Stock Adequate Supplies
You'd better stock adequate classroom supplies for your kids before the first instructional day. You'll have to re-stock periodically throughout the school year, of course, but give yourself some breathing room initially by gathering plenty of materials beforehand.
However, note that supplies can be notoriously hard to procure at some schools. You might gasp in disbelief at the appearance of your supply room, which may have a steel door that looks more like a bank vault than the entrance to a room full of pencils and paper. But that's how some schools treat their supply rooms — as vaults full of costly treasures.
The trick is to be reasonable and persistent, courteously; reasonable in the quantities you order and persistent in not giving up until you get some significant part of your order filled. After all, you are the professional responsible for educating our future leaders; those supplies belong to you so you can teach and to your kids so they can learn. You're just asking for the supplies you need to do your job.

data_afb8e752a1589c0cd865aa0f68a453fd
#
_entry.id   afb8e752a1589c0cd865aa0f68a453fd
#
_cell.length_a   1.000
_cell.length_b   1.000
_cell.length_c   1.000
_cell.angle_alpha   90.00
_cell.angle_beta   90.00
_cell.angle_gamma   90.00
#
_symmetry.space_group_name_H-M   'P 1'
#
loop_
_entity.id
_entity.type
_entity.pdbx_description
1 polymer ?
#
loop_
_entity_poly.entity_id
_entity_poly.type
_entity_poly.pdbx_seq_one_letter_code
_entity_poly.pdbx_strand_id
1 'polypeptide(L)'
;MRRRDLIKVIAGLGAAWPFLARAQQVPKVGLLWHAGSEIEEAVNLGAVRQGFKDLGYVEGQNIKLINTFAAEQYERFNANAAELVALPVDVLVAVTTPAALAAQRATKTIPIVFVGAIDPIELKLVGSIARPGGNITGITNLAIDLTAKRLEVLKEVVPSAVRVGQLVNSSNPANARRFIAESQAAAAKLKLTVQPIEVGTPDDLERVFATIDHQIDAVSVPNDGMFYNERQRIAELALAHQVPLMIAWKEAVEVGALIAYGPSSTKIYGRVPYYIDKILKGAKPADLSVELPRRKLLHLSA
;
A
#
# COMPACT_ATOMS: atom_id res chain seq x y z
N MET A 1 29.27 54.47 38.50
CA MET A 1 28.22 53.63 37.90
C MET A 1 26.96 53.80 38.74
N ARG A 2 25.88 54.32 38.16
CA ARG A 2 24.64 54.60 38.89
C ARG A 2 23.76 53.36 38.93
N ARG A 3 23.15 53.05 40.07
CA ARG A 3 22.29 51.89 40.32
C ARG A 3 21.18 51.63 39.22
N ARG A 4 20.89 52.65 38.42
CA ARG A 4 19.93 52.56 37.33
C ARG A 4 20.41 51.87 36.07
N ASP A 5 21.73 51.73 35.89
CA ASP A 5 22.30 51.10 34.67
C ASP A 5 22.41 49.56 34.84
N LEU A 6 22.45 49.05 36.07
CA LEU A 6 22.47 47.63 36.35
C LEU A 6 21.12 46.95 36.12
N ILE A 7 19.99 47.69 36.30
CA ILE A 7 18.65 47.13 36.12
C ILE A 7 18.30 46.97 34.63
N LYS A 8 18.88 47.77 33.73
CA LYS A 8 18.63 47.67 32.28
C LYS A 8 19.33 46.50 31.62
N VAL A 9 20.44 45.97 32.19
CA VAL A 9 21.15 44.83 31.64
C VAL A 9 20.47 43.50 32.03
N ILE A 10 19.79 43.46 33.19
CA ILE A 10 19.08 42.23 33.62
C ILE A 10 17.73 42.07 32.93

Here's a checklist of some basic supplies you'll want to retrieve from the supply room or put on order or even purchase yourself if you simply can't get them any other way:
A tape dispenser and two rolls of tape, plus four rolls of duct tape for various emergencies
A stapler and four boxes of staples, plus four staple removers
Four pairs of adult scissors and a dozen glue sticks for creating bulletin-board displays, etc.
Four dozen blue or black pens for writing and four dozen red or green pens for correcting
Four dozen pencils, four plastic rulers, and four metal straight edges
Four boxes of jumbo and four boxes of small paper clips, plus four boxes of paper clamps
A three-hole punch
Twelve notepads and a dozen sticky-note pads
Twelve spiral notebooks for writing ideas for lesson plans, etc.
Twelve black whiteboard markers and four whiteboard erasers
100 manila folders
100 hanging folders
For your students:
Four dozen pencils — all of which you'll sharpen before the kids arrive
A class set (32) of kid scissors
A class set of rulers
Four reams of writing paper, appropriately ruled for your grade level
Four packs of 9″ × 12″ and 18″ × 24″ multicolored construction paper for projects
Four dozen pink or white erasers
Twelve dozen multicolored crayons
Four dozen glue bottles
100 inexpensive three-prong report folders
Twelve dozen boxes of tissue
You can augment these basic supplies with anything else you think you'll need, such as white note cards, rubber bands, rubber cement, your own classroom paper cutter, colored markers, colored pencils, gold stars, plastic paper sleeves, whiteboard cleaner, happy-face stickers, three-ring binders, colored yarn, scalloped bulletin-board edgings — anything appropriate. Just don't bankrupt yourself — always order materials from your school first, and only dig into your own pockets if there's no other choice.